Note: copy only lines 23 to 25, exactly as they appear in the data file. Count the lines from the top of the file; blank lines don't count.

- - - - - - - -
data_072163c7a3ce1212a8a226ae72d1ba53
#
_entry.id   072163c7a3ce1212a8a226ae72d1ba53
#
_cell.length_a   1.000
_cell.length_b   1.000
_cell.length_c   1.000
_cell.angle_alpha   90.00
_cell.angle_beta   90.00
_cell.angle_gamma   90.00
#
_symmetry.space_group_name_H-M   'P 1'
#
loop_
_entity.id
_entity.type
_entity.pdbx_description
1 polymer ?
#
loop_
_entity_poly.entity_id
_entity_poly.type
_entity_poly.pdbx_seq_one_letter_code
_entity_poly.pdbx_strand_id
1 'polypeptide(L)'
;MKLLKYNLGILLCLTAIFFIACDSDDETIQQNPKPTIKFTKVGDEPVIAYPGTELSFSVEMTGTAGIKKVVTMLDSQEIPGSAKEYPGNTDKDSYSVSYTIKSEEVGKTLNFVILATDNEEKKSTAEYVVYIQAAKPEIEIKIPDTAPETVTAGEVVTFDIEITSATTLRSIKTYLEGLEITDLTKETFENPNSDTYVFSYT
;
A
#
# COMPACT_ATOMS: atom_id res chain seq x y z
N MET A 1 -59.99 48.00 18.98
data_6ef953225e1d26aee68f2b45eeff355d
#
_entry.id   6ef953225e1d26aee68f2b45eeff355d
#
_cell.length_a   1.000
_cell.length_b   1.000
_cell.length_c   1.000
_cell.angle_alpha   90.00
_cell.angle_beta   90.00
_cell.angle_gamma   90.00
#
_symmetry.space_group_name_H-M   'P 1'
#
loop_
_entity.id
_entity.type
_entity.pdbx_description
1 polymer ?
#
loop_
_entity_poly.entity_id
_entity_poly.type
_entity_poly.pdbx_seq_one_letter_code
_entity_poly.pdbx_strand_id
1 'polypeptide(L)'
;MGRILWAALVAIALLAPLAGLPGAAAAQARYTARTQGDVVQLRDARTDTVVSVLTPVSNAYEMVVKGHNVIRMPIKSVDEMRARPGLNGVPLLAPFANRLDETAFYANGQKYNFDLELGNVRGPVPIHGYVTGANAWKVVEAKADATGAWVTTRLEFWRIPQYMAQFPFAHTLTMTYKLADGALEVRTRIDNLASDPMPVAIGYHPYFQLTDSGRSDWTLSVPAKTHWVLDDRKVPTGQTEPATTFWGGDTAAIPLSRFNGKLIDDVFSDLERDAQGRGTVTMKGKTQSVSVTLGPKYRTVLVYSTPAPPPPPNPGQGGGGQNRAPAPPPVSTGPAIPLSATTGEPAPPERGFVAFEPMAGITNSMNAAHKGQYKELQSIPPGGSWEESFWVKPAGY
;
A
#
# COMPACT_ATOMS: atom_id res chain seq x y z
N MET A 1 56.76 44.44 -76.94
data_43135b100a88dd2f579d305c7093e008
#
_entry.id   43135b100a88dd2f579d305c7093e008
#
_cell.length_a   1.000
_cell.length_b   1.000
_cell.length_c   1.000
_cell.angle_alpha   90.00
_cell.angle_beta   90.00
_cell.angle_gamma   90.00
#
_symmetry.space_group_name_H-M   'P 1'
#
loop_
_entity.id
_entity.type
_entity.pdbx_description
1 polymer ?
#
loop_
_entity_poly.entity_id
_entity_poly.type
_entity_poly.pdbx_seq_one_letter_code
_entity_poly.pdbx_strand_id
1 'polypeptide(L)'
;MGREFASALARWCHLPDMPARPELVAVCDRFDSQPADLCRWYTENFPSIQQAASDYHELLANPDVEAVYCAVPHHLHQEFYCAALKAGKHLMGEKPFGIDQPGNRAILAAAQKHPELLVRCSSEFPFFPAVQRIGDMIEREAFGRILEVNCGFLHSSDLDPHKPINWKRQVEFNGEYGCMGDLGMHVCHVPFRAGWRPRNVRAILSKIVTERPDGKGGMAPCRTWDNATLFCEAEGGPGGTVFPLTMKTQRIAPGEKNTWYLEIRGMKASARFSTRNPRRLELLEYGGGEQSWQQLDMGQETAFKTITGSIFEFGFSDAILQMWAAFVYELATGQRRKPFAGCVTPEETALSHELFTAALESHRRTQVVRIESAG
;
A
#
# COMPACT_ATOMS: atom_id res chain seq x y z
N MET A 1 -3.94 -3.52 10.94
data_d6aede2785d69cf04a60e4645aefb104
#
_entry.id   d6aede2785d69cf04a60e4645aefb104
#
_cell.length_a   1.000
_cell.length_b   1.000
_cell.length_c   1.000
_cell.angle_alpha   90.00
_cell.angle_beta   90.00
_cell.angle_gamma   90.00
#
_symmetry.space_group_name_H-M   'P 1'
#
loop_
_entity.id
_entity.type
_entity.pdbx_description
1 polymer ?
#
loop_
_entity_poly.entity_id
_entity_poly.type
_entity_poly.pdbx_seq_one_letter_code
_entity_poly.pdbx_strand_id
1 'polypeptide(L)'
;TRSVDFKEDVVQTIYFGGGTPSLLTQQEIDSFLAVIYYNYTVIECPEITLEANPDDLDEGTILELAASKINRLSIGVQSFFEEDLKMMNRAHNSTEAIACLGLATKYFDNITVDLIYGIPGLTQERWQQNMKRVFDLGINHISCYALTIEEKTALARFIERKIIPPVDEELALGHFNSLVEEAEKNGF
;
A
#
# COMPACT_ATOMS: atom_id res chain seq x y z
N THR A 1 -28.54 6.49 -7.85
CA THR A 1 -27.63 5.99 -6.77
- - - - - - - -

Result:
_entity_poly.pdbx_seq_one_letter_code
_entity_poly.pdbx_strand_id
1 'polypeptide(L)'